Local tributes are being paid to HRH Prince Philip, Duke of Edinburgh, who died at Windsor Castle today at the age of 99.
Flags are being flown at half-mast at the Town Hall, with a book of condolence to be opened online soon for residents to be able to sign.
The Duke most recently visited Hackney in 2012, when as patron of charity London Youth he visited Hackney Quest and Laburnum Boat Club at the age of 90, where he is reported to have joined in narrow boating despite difficult conditions and his own recent health problems.
A multitude of students will have taken part in the Duke of Edinburgh’s Award Scheme in the borough, with the Hackney Chinese Community School paying tribute to the benefit its students gained from studying Chinese as an additional language.
The Church of England has also opened a book of condolence for the Duke, with the Hackney Church “giving thanks for the extraordinary life, work and service of HRH Prince Philip, Duke of Edinburgh, and we pray today for the Queen and the Royal Family as they mourn.”
The Duke was married to Queen Elizabeth II for more than 70 years and was the longest-serving consort in British history.
Leading councillors across the borough were sending condolences over the passing of the Duke today, with a joint statement from Hackney Mayor Philip Glanville and Speaker Cllr Kam Adams saying: “We are deeply saddened to learn of the death of Prince Philip.
“He served our country for many years, including in the Royal Navy during World War 2, and lived a life of relentless royal duty, immersing himself wholeheartedly in national life.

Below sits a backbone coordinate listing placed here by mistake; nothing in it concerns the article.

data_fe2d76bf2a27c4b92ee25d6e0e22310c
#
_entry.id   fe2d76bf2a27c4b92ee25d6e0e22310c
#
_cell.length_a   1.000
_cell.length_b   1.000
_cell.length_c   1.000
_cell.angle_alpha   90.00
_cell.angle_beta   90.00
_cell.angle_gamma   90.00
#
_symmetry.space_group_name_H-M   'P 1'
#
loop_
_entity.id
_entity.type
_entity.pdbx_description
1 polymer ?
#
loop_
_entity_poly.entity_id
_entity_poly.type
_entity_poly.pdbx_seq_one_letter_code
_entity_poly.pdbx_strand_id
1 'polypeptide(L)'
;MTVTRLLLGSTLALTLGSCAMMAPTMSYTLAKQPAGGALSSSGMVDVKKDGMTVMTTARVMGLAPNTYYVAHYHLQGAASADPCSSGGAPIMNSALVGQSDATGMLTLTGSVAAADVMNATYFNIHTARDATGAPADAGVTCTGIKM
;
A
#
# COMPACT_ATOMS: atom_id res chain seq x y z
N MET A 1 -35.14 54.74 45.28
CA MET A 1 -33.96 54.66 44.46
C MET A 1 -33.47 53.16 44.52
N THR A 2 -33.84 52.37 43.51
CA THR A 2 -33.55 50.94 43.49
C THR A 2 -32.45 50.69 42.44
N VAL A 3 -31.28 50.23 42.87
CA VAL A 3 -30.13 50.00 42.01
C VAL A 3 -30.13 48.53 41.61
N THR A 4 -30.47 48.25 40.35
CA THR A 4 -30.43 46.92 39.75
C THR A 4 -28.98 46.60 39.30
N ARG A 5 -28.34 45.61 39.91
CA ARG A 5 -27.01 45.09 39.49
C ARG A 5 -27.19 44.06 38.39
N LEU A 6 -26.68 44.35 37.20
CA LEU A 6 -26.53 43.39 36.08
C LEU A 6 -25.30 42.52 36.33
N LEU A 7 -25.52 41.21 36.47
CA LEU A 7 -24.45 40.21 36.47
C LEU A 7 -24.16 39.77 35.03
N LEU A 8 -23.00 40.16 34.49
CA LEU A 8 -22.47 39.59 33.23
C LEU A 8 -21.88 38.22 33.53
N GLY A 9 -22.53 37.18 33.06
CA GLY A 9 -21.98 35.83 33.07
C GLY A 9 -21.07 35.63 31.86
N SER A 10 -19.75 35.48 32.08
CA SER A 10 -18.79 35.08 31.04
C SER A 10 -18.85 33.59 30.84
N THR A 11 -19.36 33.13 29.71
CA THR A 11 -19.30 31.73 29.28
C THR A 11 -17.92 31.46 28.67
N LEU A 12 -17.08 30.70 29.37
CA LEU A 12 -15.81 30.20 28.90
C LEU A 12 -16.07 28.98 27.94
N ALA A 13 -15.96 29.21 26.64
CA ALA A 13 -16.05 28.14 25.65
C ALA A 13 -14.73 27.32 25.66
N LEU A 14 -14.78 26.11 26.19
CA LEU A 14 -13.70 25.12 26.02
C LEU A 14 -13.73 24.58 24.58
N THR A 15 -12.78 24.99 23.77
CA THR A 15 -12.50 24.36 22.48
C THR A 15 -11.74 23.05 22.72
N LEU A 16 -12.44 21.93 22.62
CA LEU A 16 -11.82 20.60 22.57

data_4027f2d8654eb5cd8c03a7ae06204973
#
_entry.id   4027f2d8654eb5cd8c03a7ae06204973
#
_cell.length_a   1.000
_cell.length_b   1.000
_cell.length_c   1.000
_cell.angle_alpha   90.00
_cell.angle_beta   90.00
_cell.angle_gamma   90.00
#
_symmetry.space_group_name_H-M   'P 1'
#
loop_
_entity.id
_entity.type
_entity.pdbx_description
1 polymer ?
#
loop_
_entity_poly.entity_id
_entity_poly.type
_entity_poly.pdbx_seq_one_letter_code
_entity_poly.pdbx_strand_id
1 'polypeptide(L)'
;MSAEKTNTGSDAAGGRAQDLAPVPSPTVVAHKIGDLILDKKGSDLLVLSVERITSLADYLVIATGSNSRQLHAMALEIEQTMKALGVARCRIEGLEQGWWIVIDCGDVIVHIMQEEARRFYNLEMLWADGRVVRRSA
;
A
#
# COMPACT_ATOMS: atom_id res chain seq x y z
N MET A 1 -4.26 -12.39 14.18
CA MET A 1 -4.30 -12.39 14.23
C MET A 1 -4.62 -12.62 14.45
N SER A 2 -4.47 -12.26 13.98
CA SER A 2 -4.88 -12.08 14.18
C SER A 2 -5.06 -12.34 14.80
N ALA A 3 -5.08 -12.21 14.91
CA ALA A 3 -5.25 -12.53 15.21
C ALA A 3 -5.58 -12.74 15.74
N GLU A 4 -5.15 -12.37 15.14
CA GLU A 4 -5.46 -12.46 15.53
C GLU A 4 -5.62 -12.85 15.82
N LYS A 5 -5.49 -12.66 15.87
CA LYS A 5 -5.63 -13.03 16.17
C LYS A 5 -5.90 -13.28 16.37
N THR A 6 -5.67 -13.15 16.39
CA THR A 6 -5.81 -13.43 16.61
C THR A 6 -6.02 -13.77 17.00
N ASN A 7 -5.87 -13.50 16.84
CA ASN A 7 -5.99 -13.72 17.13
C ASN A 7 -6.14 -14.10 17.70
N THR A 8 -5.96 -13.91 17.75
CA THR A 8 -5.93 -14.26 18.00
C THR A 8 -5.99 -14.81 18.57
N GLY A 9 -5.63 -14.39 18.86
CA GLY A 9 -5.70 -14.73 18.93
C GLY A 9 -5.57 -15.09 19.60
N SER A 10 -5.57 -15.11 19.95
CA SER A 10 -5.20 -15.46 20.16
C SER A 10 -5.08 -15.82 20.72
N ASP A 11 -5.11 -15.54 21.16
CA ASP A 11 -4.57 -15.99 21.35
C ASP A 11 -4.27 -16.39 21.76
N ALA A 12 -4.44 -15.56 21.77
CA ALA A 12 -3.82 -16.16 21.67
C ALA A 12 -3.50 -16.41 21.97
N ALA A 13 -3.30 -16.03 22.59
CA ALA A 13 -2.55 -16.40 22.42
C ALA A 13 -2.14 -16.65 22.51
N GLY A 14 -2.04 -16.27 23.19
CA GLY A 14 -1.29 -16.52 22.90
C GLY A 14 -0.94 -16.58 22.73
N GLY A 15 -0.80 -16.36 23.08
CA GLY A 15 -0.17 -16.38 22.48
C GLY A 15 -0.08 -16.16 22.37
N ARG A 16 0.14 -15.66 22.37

“He was the most energetic member of the royal family with, for many decades, the busiest engagements diary.
“From the outset he took a keen interest in young people through the Duke of Edinburgh award, which he launched in 1956, inspired by his school days. In January we recognised the deep connection between these awards and Hackney’s young people at a virtual ceremony, where our latest group of young people received their Bronze Awards.
“The Duke came to embody endurance and stability for our country: through decades of change and stability; through times of peace and crisis.
“We all felt we knew Prince Philip in some way. That sense of familiarity and steadiness was especially important over these past twelve months, as the country continues to battle the greatest challenge of a generation. And the Duke’s death will be felt all the more keenly as a result.
“On behalf of Hackney, we send our sincere condolences to Her Majesty The Queen and members of the Royal family.”